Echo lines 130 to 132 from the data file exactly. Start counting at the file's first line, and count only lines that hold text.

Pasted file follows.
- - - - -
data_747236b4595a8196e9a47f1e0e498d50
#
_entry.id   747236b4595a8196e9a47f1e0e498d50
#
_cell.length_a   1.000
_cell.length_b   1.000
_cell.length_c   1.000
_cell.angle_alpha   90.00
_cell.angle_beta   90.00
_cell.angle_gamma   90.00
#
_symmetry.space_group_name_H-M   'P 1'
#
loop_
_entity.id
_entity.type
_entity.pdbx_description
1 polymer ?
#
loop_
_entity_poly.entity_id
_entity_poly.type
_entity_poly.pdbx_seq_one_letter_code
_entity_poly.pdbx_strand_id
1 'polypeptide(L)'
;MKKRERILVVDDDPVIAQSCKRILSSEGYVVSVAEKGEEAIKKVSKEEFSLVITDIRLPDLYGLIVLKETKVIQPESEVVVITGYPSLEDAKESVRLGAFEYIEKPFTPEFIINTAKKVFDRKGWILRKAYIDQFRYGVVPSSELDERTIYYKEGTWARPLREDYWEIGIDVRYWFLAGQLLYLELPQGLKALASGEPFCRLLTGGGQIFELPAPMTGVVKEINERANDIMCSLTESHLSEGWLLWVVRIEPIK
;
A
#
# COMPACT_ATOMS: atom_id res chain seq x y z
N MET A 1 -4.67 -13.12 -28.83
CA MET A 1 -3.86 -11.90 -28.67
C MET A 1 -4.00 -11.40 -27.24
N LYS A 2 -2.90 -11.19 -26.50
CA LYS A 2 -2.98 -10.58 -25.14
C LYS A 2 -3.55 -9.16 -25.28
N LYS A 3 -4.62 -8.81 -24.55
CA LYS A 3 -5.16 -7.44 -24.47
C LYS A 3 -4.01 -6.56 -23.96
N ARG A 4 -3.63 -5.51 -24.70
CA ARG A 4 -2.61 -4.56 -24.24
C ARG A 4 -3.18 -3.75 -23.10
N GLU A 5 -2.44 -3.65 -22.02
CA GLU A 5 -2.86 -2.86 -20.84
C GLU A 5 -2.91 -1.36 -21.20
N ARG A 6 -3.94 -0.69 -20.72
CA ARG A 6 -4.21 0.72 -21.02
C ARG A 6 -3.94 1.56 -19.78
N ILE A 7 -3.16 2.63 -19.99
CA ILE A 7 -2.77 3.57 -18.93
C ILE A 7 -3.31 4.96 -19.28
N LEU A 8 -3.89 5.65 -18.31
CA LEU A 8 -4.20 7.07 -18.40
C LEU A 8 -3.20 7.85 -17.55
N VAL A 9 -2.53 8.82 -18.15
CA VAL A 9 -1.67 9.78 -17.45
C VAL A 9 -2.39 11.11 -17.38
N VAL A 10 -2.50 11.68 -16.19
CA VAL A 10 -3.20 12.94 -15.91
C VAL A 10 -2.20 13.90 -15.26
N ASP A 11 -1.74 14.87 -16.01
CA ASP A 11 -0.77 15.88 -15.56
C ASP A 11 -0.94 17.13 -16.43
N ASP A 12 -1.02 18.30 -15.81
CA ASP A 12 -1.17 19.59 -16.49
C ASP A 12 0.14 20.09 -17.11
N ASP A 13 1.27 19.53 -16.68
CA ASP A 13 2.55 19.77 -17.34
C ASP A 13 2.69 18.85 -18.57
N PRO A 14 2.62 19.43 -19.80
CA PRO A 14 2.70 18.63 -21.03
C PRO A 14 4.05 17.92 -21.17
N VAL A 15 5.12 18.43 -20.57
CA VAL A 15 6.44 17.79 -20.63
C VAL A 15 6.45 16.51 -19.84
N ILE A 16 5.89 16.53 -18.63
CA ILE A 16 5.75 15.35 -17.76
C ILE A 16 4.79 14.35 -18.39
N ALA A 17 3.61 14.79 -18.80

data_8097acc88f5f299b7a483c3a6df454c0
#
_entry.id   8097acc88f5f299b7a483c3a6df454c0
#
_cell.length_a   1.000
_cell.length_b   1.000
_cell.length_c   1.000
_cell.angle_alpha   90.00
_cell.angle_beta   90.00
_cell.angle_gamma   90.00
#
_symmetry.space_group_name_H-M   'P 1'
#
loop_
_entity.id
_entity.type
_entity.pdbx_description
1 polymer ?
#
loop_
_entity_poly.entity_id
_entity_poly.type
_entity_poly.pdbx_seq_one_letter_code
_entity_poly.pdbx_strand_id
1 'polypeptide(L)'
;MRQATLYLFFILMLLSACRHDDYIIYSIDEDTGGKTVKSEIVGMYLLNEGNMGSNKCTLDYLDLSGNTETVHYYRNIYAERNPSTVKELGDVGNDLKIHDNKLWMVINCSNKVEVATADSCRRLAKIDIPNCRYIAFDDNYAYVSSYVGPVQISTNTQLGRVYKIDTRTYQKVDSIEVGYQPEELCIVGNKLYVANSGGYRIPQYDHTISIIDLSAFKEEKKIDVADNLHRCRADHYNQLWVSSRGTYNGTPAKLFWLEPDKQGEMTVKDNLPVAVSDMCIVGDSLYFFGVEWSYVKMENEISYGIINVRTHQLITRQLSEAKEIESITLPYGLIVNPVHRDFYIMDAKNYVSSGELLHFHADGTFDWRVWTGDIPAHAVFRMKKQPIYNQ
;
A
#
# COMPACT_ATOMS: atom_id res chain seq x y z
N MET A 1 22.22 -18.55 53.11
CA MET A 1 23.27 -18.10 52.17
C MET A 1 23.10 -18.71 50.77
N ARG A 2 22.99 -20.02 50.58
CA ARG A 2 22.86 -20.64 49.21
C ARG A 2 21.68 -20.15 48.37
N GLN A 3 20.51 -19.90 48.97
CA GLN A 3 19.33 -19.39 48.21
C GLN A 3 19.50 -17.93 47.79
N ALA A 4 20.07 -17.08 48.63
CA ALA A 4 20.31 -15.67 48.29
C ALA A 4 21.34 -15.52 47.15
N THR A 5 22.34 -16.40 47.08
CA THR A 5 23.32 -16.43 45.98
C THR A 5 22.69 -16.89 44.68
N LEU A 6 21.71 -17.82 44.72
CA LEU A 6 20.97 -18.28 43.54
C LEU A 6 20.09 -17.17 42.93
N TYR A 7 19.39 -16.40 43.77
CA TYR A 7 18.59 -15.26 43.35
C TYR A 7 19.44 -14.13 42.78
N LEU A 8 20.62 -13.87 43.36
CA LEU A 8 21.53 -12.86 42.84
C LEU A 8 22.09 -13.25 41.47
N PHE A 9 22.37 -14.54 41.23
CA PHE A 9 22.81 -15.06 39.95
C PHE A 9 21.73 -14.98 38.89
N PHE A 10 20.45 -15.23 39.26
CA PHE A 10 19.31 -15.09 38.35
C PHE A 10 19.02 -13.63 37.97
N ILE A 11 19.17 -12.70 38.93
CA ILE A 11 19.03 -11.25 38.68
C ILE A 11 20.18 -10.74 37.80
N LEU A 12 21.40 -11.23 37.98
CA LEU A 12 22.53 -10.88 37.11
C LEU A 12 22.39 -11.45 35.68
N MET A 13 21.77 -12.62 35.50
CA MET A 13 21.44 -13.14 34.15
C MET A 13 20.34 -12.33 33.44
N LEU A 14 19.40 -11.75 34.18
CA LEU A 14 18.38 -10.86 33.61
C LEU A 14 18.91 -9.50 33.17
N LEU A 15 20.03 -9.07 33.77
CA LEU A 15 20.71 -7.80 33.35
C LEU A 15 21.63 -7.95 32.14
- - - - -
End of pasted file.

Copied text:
C TYR A 7 19.44 -14.13 42.78
N LEU A 8 20.62 -13.87 43.36
CA LEU A 8 21.53 -12.86 42.84